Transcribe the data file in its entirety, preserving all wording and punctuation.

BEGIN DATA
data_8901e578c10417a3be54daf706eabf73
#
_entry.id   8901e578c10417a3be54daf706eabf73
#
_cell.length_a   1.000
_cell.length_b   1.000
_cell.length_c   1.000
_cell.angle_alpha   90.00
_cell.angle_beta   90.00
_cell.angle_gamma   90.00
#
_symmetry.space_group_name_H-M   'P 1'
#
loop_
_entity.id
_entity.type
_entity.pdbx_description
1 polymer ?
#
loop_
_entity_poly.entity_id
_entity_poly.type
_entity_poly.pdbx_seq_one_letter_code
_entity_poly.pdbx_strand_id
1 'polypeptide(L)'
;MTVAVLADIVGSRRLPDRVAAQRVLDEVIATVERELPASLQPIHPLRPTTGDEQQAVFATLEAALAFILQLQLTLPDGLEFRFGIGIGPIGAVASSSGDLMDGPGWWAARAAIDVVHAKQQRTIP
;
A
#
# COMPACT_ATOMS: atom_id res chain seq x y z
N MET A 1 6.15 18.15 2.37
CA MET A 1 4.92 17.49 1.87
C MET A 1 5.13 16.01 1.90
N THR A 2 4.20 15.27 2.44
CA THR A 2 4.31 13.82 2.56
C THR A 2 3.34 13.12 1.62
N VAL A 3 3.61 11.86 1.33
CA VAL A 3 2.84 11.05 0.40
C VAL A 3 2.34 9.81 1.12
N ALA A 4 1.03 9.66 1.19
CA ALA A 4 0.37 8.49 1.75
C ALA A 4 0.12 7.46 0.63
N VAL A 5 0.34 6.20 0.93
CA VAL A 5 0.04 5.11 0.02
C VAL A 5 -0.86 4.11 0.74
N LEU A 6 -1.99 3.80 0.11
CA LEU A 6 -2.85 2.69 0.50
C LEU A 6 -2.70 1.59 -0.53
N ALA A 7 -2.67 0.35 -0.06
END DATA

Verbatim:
data_8901e578c10417a3be54daf706eabf73
#
_entry.id   8901e578c10417a3be54daf706eabf73
#
_cell.length_a   1.000
_cell.length_b   1.000
_cell.length_c   1.000
_cell.angle_alpha   90.00
_cell.angle_beta   90.00
_cell.angle_gamma   90.00
#
_symmetry.space_group_name_H-M   'P 1'
#
loop_
_entity.id
_entity.type
_entity.pdbx_description
1 polymer ?
#
loop_
_entity_poly.entity_id
_entity_poly.type
_entity_poly.pdbx_seq_one_letter_code
_entity_poly.pdbx_strand_id
1 'polypeptide(L)'
;MTVAVLADIVGSRRLPDRVAAQRVLDEVIATVERELPASLQPIHPLRPTTGDEQQAVFATLEAALAFILQLQLTLPDGLEFRFGIGIGPIGAVASSSGDLMDGPGWWAARAAIDVVHAKQQRTIP
;
A
#
# COMPACT_ATOMS: atom_id res chain seq x y z
N MET A 1 6.15 18.15 2.37
CA MET A 1 4.92 17.49 1.87
C MET A 1 5.13 16.01 1.90
N THR A 2 4.20 15.27 2.44
CA THR A 2 4.31 13.82 2.56
C THR A 2 3.34 13.12 1.62
N VAL A 3 3.61 11.86 1.33
CA VAL A 3 2.84 11.05 0.40
C VAL A 3 2.34 9.81 1.12
N ALA A 4 1.03 9.66 1.19
CA ALA A 4 0.37 8.49 1.75
C ALA A 4 0.12 7.46 0.63
N VAL A 5 0.34 6.20 0.93
CA VAL A 5 0.04 5.11 0.02
C VAL A 5 -0.86 4.11 0.74
N LEU A 6 -1.99 3.80 0.11
CA LEU A 6 -2.85 2.69 0.50
C LEU A 6 -2.70 1.59 -0.53
N ALA A 7 -2.67 0.35 -0.06